Kirsten Andersen
kirsten@politicalusa.com

 

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WHINING IN AMERICA, PART II

Solidarity and Hypocrisy -- Extortion, Hollywood Style

             The red carpet at the nighttime Emmy Awards has always been a tried and true testing ground of what is fashionable for the fall season.  This year was no exception, with beautiful starlets showing off pregnant bellies (very in), shiny gold everything, and huge hoop earrings.  However, the hottest accessory of the night was not by Prada or Gucci--it was a simple yellow ribbon pinned to the lapels and spaghetti straps of almost every actor and actress in the Shrine Auditorium.

            Yes, folks, the ubiquitous red ribbon of AIDS has finally been replaced by a ribbon for a cause much nearer and dearer to the hearts of television celebrities: Money.  It seems the stars’ less fortunate brothers and sisters in the Screen Actors Guild (SAG) and the Association of Film, Television, and Radio Actors (AFTRA) are not making the big bucks they had hoped for when they left their dusty hometowns to chase fame in the City of Angels.  In a collective tizzy, commercial actors (the bottom of the Hollywood food chain) have gone on strike, demanding more money for their services.

            SAG and AFTRA are demanding a ‘pay for play’ system wherein actors will be paid residuals each time their commercial is aired on any television channel, network or cable.  They also want residuals for ads that are featured on the internet.  Currently, commercial actors receive residuals only for ads that appear on network television.  For cable ads, they are paid a flat rate.  The flat rate of pay for cable spots is actually higher than the minimum required amount for network residuals.

            Considering the higher guaranteed pay with the flat rate, one would think that the actors’ unions would be fighting for a flat rate all around.  Instead, it is the advertising companies who are on that side of the battle.  Advertising companies have argued that because of the huge increase in the number of cable and network television channels, the current pay system is obsolete.  Advertisers must run ads on more channels to reach the same number of viewers as they used to be able to reach with only two or three networks.  They have proposed going to a flat rate for every type of commercial. They have also agreed to raise rates 7% over three years, which means that many actors could make $5000 for a day’s work.

            The only problem with the advertisers’ offer is that the actors’ unions know they can do better.  In case no one has noticed, unions stopped caring long ago whether they should demand the things they do.  They simply figure out what they think they can get, and whine and sing protest songs and refuse to work until they get it.  They wear colored ribbons and scream about human rights and starve themselves for causes that are nothing like what the union creators of the 40s and 50s ever would have supported.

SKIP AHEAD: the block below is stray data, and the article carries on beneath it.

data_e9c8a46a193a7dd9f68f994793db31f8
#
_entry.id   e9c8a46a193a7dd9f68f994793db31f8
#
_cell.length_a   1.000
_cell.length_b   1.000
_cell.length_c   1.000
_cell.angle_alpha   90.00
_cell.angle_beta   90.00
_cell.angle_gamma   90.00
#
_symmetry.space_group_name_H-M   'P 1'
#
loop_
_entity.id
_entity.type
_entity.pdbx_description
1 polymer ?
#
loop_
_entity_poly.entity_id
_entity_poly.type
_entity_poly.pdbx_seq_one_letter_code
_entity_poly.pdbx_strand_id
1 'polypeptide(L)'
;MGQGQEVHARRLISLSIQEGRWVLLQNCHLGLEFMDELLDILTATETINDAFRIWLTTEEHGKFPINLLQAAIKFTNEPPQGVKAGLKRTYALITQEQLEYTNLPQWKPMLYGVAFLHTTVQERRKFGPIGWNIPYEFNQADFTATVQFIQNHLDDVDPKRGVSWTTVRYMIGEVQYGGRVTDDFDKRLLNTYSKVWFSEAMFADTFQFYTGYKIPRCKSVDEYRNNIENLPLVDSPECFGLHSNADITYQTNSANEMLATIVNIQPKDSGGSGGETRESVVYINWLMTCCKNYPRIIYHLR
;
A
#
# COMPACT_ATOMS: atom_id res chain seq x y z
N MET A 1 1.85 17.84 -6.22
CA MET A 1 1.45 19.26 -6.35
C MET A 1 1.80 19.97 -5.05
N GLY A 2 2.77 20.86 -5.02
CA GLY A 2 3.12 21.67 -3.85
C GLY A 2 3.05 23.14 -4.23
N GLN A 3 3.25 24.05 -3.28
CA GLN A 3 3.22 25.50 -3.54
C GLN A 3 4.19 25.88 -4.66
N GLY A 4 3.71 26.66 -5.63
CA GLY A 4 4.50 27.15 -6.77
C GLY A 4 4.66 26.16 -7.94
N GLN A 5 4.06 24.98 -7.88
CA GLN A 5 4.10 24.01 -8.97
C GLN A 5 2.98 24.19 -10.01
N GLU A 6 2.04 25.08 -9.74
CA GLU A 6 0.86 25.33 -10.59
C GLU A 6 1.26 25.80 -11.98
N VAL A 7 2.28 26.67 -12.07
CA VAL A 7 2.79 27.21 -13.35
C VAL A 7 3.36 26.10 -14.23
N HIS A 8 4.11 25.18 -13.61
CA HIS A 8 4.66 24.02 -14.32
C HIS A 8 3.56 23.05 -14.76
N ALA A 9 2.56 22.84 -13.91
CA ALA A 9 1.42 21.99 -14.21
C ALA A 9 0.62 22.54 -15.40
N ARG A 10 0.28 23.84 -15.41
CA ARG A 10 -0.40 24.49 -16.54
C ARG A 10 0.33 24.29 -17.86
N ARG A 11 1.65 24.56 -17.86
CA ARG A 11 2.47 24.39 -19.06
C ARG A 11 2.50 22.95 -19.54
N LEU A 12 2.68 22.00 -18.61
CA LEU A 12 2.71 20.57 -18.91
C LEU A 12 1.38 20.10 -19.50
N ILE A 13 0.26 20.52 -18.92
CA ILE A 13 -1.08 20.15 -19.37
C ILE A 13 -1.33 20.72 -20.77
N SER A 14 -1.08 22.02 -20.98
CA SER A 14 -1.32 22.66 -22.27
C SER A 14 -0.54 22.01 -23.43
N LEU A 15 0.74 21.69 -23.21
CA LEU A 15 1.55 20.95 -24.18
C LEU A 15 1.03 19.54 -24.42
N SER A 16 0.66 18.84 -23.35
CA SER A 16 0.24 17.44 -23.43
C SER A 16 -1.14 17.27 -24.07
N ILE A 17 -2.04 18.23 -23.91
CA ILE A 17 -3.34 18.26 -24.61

Why should actors accept a pretty good offer from advertising firms when they have all of Hollywood (and therefore America) as their captive audience?  Why accept a generous flat rate for their work when they can skip work altogether (with government protection), and end up with an even better contract that gives them residuals for every type of media?  Never mind that the ads aired on myriad types of media are reaching the same number of people--and therefore making no more money--as when there was only one kind of advertising medium.

            Today’s unions are shortsighted and selfish.  They do not seem to realize that biting the hands that feed them can only be to their own eventual detriment.  In industries across the board, unions have proven that ‘solidarity’ is synonymous with ‘greed’.  From auto workers in Detroit making $40 an hour to baby sit machines, to spoiled cast members of popular sitcoms making $1,000,000—one million dollars--per half hour episode to read lines and look pretty for the cameras, solidarity has become a mockery.

            Hypocrisy also reigns in Hollywood.  The same actors who wore their yellow ribbons and whined about the poor commercial actors are making huge money not only in television, but also in movies.  Movie budgets are set before casting is even begun, and if a top star demands $20 million, then everyone else from the set guys to the supporting stars have to split what’s left over.  How is that for solidarity?

Next Week:  Part three of ‘Whining in America’—On Color and Quotas

© Kirsten Andersen, 2000

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